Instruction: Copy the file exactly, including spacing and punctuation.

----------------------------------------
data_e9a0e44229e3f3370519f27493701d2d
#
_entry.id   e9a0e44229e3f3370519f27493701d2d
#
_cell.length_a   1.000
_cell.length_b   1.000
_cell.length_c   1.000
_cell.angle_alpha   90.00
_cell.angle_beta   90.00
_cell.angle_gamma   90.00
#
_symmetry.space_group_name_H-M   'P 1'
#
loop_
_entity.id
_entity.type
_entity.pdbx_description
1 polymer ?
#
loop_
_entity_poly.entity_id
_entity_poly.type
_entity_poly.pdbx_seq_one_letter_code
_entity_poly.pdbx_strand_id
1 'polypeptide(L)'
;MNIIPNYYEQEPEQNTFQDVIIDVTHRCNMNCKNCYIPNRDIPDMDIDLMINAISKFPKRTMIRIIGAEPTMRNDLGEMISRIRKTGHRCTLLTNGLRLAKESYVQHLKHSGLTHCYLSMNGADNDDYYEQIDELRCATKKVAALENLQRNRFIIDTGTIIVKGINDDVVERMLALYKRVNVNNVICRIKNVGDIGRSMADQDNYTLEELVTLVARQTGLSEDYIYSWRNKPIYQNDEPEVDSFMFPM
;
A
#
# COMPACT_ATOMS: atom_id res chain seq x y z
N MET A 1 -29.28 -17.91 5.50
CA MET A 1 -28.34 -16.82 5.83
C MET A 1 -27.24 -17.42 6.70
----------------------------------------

data_e9a0e44229e3f3370519f27493701d2d
#
_entry.id   e9a0e44229e3f3370519f27493701d2d
#
_cell.length_a   1.000
_cell.length_b   1.000
_cell.length_c   1.000
_cell.angle_alpha   90.00
_cell.angle_beta   90.00
_cell.angle_gamma   90.00
#
_symmetry.space_group_name_H-M   'P 1'
#
loop_
_entity.id
_entity.type
_entity.pdbx_description
1 polymer ?
#
loop_
_entity_poly.entity_id
_entity_poly.type
_entity_poly.pdbx_seq_one_letter_code
_entity_poly.pdbx_strand_id
1 'polypeptide(L)'
;MNIIPNYYEQEPEQNTFQDVIIDVTHRCNMNCKNCYIPNRDIPDMDIDLMINAISKFPKRTMIRIIGAEPTMRNDLGEMISRIRKTGHRCTLLTNGLRLAKESYVQHLKHSGLTHCYLSMNGADNDDYYEQIDELRCATKKVAALENLQRNRFIIDTGTIIVKGINDDVVERMLALYKRVNVNNVICRIKNVGDIGRSMADQDNYTLEELVTLVARQTGLSEDYIYSWRNKPIYQNDEPEVDSFMFPM
;
A
#
# COMPACT_ATOMS: atom_id res chain seq x y z
N MET A 1 -29.28 -17.91 5.50
CA MET A 1 -28.34 -16.82 5.83
C MET A 1 -27.24 -17.42 6.70